Here's a mystery: What connects the following two stories, a column on legal implications of the lithium-ion battery whose failure has grounded Boeing's 787 Dreamliners and a story on how a subsidiary of Johnson & Johnson concealed critical data on a design flaw in a metal hip implant?
Local businesses get it. Mayors get it. City councils get it. And unlike Chairman Genachowski, they know what the problem is: little incentive for massive, established cable monopolies to invest in networks when they are harvesting record profits and subscribers have no other choices.
As predicted, the Federal Trade Commission has punted any serious action against Google's monopoly dominance. Worse, it turns out the investigation was so narrow and so perfunctory that it's hard to understand what took 19 months to get such a meager result.
Considering the art of rock climbing and sport of cliff scaling, we might have better fiscal sports analysis from ESPN than CNN. We know it's got something to do with debt and taxes. Just what we're not clear.
If the FTC and European regulators are not yet ready to deal with the ultimate source of Google's economic power, its control of user data, then it may be just as well that any likely settlements in coming months will be limited.
If airlines and car rental companies want to increase market share, the big guys should have to earn it by winning the business and loyalty of their customers; not by gobbling up competitors or driving them out of business
How awful, as we enter the great family fun season of sugar cookies, Charlie Brown and battered, beloved board games, to find ourselves suddenly flashing our hands in front of the kids' tender eyes to block them from the latest in the sordid franchise: Real Housewives of Military Bases.
What the Kochs want is to use their vast fortune to influence the political beliefs of people with a millionth their net worth, getting the middle class to buy into the notion that what's good for the rich is good for everyone.
The failure of the U.S. corn harvests spells a disaster for the world's poor, but not because the poor eat our corn. They don't eat corn-fed livestock from CAFOs either, nor do they fill up at the pump with ethanol-blended gasoline.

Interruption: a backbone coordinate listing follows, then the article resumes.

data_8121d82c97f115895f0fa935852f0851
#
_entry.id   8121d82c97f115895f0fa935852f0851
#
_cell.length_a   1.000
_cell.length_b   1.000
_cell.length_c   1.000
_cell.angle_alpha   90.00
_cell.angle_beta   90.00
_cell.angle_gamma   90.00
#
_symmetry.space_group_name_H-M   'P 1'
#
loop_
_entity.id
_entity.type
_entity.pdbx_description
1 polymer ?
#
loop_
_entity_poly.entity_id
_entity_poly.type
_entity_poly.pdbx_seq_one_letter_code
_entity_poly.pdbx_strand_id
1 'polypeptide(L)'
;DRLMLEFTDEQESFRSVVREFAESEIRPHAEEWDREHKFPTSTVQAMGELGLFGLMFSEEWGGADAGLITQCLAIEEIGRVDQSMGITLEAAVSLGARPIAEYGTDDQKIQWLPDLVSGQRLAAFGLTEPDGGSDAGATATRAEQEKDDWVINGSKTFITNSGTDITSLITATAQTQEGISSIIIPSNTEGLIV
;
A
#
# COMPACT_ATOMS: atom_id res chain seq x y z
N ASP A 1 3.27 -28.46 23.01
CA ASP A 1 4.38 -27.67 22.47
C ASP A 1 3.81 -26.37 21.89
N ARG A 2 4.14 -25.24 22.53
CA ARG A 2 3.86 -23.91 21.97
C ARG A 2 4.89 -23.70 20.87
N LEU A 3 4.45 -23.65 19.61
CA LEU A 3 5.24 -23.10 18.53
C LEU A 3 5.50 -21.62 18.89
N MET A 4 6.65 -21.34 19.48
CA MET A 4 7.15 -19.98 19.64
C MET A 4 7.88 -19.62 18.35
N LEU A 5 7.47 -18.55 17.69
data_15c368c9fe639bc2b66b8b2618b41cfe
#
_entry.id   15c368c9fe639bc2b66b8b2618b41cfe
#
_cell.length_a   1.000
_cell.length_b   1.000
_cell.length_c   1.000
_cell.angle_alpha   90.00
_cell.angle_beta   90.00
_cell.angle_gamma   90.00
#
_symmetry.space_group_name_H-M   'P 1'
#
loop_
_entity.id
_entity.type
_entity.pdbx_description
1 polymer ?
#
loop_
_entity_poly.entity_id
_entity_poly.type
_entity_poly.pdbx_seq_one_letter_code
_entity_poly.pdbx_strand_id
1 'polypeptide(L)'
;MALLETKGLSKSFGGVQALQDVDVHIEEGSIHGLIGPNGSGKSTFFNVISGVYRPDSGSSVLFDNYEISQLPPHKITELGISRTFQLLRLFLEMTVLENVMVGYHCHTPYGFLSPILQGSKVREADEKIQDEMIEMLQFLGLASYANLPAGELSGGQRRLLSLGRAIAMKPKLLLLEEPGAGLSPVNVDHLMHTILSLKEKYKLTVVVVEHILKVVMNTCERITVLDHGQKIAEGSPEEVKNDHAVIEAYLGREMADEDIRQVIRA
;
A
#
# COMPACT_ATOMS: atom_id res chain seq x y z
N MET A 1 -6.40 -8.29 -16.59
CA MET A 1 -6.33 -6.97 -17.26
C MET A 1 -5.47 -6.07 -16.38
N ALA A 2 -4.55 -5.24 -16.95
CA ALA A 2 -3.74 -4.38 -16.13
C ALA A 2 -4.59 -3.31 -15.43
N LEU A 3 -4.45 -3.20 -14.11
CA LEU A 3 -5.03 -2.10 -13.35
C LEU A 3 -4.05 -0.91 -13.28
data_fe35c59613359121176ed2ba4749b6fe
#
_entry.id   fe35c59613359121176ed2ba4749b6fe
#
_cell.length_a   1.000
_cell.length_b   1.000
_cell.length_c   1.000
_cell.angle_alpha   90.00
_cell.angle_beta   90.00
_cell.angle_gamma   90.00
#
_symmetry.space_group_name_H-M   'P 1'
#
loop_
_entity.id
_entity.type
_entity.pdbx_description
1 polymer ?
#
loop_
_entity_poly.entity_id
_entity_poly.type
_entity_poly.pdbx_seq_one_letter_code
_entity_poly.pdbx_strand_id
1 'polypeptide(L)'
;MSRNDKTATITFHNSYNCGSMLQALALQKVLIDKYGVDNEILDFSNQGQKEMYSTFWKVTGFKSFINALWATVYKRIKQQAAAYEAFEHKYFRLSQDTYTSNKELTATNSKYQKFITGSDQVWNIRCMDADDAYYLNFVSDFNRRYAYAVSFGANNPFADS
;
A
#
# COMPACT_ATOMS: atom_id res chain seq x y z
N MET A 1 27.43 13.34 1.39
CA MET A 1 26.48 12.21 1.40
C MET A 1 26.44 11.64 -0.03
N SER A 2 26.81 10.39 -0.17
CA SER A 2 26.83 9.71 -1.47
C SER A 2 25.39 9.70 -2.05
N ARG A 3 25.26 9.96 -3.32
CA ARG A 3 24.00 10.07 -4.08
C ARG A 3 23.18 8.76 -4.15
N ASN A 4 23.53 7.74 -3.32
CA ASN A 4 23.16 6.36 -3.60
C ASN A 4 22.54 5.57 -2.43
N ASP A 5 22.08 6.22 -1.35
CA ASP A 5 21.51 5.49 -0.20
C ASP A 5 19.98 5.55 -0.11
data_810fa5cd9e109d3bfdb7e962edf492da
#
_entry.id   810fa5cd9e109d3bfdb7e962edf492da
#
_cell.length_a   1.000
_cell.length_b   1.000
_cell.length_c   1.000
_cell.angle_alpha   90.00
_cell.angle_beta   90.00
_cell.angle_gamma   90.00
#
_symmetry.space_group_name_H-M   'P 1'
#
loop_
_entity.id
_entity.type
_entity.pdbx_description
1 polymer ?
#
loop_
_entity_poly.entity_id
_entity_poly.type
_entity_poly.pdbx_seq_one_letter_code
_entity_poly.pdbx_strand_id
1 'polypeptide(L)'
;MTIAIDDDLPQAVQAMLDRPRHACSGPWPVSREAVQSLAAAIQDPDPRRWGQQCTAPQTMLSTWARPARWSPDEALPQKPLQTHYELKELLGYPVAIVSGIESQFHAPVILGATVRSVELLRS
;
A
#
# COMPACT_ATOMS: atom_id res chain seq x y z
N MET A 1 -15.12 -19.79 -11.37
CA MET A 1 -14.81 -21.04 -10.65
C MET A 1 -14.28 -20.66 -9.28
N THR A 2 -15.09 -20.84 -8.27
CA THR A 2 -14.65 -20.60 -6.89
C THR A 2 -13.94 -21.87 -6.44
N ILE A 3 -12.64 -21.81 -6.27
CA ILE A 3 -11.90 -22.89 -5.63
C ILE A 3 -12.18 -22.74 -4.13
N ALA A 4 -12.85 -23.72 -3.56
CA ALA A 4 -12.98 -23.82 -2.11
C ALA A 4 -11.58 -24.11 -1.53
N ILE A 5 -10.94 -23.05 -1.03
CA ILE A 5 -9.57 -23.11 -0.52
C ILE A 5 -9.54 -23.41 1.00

After one "I'm bored" too many, I marched over to the bookshelves -- sagging under the weight of stimulating toys and activities -- and pulled out that old standby "Monopoly," jammed in and forgotten between "Life" and "Stratego."
Rather than write about the likes of Tim Pawlenty and his relative strengths over Rob Portman's budget experience... oh, sorry, I seem to have put myself to sleep there. The real choices aren't exciting to write about, so let's travel to the Land of Make-Believe instead, shall we?
It is July, a few summers back, at Paramount's Kings Dominion theme park near Richmond, Va. And as Patrick the Starfish, SpongeBob SquarePants' best cartoon friend, I am the goofy hero of the afternoon.
Pearson is tilting the coverage of U.S. history to win approval by school boards in red states, and in doing this, allowing the most conservative school boards in the nation to determine what gets taught in New York State schools.
Control by two behemoth labels would prevent the development of innovative new digital music distribution models, would take away avenues of exposure for independent artists, and would raise the price of digital music for consumers.
Monsanto's monopoly limits farmers' choices and threatens our livelihoods. But America's antitrust laws were enacted to protect us from this very situation. These laws are premised on the belief that competitive markets produce the best products, and they need to be enforced.